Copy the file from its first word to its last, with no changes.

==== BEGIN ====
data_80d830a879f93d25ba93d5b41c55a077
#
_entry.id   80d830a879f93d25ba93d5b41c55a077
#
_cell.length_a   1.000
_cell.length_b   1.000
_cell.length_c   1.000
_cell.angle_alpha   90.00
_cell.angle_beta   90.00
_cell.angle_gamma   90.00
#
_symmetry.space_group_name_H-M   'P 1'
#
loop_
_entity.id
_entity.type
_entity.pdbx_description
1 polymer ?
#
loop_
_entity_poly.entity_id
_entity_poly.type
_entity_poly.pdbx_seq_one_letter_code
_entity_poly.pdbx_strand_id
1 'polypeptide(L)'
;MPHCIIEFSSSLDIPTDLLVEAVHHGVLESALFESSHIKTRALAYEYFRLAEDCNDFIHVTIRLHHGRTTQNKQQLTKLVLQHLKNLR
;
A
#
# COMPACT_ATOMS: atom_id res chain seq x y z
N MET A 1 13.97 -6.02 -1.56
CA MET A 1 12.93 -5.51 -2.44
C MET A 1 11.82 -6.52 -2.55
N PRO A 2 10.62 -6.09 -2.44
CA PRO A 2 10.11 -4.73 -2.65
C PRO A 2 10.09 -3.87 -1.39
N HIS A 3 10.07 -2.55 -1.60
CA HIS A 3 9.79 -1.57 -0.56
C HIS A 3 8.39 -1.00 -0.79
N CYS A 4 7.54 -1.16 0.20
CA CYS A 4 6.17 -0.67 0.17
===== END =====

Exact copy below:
data_80d830a879f93d25ba93d5b41c55a077
#
_entry.id   80d830a879f93d25ba93d5b41c55a077
#
_cell.length_a   1.000
_cell.length_b   1.000
_cell.length_c   1.000
_cell.angle_alpha   90.00
_cell.angle_beta   90.00
_cell.angle_gamma   90.00
#
_symmetry.space_group_name_H-M   'P 1'
#
loop_
_entity.id
_entity.type
_entity.pdbx_description
1 polymer ?
#
loop_
_entity_poly.entity_id
_entity_poly.type
_entity_poly.pdbx_seq_one_letter_code
_entity_poly.pdbx_strand_id
1 'polypeptide(L)'
;MPHCIIEFSSSLDIPTDLLVEAVHHGVLESALFESSHIKTRALAYEYFRLAEDCNDFIHVTIRLHHGRTTQNKQQLTKLVLQHLKNLR
;
A
#
# COMPACT_ATOMS: atom_id res chain seq x y z
N MET A 1 13.97 -6.02 -1.56
CA MET A 1 12.93 -5.51 -2.44
C MET A 1 11.82 -6.52 -2.55
N PRO A 2 10.62 -6.09 -2.44
CA PRO A 2 10.11 -4.73 -2.65
C PRO A 2 10.09 -3.87 -1.39
N HIS A 3 10.07 -2.55 -1.60
CA HIS A 3 9.79 -1.57 -0.56
C HIS A 3 8.39 -1.00 -0.79
N CYS A 4 7.54 -1.16 0.20
CA CYS A 4 6.17 -0.67 0.17